Grain Transportation Report Nov 07, 2013 ¢  at Brazilian ports were backed up during September. India¢â‚¬â„¢s

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  • A weekly publication of the Transportation and Marketing Programs/Transportation Services Division

    www.ams.usda.gov/GTR

    Nov. 7, 2013

    Contents

    Article/

    Calendar

    Grain

    Transportation

    Indicators

    Rail

    Barge

    Truck

    Exports

    Ocean

    Brazil

    Mexico

    Grain Truck/Ocean

    Rate Advisory

    Data Links

    Specialists

    Subscription

    Information

    --------------

    The next

    release is Nov. 14, 2013

    Preferred citation: U.S. Dept. of Agriculture, Agricultural Marketing Service. Grain Transportation Report. November 7, 2013.

    Web: http://dx.doi.org/10.9752/TS056.11-07-2013

    Grain Transportation Report

    Contact Us

    WEEKLY HIGHLIGHTS

    Gulf Grain Vessel Loading Activity Has Been Strong

    Grain loading activity in the U.S. Gulf has been strong during the past few weeks. During the week ending October 31, 44 ocean-going

    grain vessels were loaded in the Gulf, 7 percent more than the same period last year and 5 percent more than the 4-year average. Seventy-

    nine vessels are expected to be loaded within the next 10 days, 36 percent more than the same period last year and 23 percent above the 4-

    year average. In the past 4 weeks, an average of 46 ocean-going grain vessels were loaded per week, and an average of 74 vessels were

    expected to be loaded within the next 10 days.

    Grain Inspections Continue Above 3-Year Average

    For the week ending October 31, total inspections of grain (corn, wheat, and soybeans) for export from all major port regions reached 3.19

    million metric tons (mmt), down 6 percent from the previous week but 35 percent above this time last year. Despite the decrease, grain

    inspections during the past four weeks were 21 percent above the 3-year average and up 22 percent from last year. Total corn inspections

    (.797 mmt) increased 20 percent from the previous week, as shipments to Asia and Mexico rebounded. Total inspections of soybeans

    decreased 3 percent from the past week, and wheat inspections dropped 57 percent. During the last four weeks, Pacific Northwest and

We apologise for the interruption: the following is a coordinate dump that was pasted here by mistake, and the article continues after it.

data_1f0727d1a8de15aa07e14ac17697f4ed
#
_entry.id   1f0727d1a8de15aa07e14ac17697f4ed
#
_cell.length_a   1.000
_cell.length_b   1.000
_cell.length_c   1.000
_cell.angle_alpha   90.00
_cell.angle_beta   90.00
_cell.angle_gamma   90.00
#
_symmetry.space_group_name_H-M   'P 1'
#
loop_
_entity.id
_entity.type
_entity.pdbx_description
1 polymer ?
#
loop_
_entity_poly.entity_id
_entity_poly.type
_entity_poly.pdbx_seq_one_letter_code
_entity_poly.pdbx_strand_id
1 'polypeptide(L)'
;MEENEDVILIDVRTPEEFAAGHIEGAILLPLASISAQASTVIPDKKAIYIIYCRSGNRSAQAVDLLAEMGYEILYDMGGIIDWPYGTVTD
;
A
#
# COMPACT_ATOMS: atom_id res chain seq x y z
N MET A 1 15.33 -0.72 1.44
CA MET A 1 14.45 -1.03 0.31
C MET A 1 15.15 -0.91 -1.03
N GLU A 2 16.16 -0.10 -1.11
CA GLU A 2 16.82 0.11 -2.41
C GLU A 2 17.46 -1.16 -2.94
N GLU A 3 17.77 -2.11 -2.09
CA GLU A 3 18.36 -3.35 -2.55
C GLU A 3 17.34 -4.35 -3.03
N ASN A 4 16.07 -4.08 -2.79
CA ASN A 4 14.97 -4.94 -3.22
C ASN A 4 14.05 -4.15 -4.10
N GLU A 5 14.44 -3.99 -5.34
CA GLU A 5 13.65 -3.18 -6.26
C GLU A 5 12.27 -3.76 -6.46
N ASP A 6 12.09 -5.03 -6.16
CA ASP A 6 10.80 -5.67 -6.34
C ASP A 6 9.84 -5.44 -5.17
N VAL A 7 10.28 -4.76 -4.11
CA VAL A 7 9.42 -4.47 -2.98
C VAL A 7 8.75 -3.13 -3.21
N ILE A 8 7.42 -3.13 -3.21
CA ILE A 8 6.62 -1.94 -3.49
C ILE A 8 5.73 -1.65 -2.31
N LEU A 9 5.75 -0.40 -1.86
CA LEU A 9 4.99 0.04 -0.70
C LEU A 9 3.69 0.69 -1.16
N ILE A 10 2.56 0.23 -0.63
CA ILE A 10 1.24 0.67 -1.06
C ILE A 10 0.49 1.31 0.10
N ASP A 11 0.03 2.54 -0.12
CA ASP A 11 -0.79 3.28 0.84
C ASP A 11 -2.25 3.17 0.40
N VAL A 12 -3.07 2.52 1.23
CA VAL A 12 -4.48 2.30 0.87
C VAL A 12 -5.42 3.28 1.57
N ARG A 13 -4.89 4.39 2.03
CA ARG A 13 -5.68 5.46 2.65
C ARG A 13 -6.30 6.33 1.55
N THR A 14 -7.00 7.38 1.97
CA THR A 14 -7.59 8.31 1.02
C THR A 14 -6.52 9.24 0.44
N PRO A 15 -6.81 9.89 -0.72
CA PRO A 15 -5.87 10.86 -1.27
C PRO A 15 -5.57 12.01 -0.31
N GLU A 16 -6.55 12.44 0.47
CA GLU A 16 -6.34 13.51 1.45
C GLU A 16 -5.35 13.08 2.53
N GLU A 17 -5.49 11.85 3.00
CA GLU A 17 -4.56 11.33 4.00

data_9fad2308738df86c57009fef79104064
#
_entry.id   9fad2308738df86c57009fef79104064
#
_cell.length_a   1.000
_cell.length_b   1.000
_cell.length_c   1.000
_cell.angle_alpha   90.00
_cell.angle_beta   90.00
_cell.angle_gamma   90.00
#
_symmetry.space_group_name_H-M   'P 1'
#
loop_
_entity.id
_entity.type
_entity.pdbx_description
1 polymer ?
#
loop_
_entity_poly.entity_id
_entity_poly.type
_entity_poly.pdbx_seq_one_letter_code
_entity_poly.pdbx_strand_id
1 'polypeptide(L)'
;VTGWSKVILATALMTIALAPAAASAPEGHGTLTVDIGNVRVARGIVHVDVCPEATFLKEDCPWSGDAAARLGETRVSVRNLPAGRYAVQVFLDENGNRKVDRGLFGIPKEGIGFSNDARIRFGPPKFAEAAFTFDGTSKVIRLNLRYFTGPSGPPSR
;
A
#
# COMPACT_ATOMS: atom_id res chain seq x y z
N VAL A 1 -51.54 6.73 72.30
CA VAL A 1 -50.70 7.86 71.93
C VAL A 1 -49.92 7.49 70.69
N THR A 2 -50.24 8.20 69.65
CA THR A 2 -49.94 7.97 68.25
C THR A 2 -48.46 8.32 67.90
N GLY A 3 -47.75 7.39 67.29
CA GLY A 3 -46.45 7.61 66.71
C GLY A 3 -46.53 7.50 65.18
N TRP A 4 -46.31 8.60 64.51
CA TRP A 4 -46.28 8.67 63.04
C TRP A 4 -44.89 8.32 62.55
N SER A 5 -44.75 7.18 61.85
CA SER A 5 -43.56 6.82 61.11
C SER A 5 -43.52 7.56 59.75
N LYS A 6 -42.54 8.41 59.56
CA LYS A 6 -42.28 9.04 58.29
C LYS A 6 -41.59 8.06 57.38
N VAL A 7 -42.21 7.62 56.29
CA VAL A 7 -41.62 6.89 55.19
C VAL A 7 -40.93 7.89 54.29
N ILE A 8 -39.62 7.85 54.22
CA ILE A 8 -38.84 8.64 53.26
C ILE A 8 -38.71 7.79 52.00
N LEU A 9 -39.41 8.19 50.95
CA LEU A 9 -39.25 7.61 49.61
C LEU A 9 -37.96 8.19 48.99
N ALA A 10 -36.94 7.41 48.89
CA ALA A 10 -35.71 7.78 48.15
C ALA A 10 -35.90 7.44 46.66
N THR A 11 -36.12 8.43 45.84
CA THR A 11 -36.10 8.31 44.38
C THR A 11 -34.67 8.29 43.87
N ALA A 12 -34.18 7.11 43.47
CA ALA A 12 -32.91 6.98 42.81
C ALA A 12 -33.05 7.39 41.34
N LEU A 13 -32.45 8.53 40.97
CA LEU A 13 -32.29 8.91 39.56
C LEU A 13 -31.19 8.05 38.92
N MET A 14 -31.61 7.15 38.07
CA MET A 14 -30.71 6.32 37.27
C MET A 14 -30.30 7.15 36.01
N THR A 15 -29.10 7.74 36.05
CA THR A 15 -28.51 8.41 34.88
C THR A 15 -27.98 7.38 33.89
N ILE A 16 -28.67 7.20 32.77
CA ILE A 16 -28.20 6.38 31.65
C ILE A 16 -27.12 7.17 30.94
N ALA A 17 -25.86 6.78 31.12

Mississippi Gulf grain inspections were 9 and 25 percent above this time last year.

    Secondary Railcar Market Reaches Historic High

    During the week ending October 31, average November non-shuttle secondary railcar bids/offers per car were $908.50 above tariff, up

    $492 from last week and $908.50 higher than last year. Average shuttle bids/offers were $1,696 above tariff, up $596 from last week and

    $1,937.50 higher than last year. These averages reflect the highest bids on record–$1,617 for non-shuttle service and $2,517 for shuttle

    service–even when adjusted for inflation. Both of these bids are for delivery of railcars on the BNSF Railway, whose train velocity has been

    reduced by the record harvest and maintenance of way improvements to increase future capacity. BNSF states that it is currently finishing

    most of the track work and bringing additional locomotives, railcars, and crews on-line to address service issues. BNSF has indicated service

    should improve each week throughout November. Across the border, the record harvest in Canada has similarly strained its rail

    transportation system. Despite record car deliveries, railcar demand is still twice the available supply, leading to a shortage of railcars on

    both the Canadian Pacific and Canadian National lines, as ships idle in Pacific ports

    waiting for graincars to arrive.

    Soybeans Dominate Barge Traffic As Most of New Corn and Soybean Crop Has Been Harvested

    As of November 3, 86 percent of the nation’s soybean crop has been harvested, slightly ahead of the 5-year average pace of 85 percent. For

    the week ending November 2, soybean movements represented 71 percent of downbound barge grain movements originating on the locking

    portions of the river system. The corn harvest is 73 percent complete, slightly ahead of the 5-year average pace of 71 percent. Corn

    movements were 25 percent of downbound grain barge movements. According to barge operators and shippers, if the corn crop is estimated

    to be near or above record levels, corn barge movements should reach significant volumes in the near future. In addition, fertilizer upbound

    movements at Mississippi River Locks 27 was 213,000 tons for the week ending November 2. Last October, upbound fertilizers averaged

    167,000 tons per week.

    The Federal Maritime Commission Calls for Global Regulatory Summit on P3 Alliance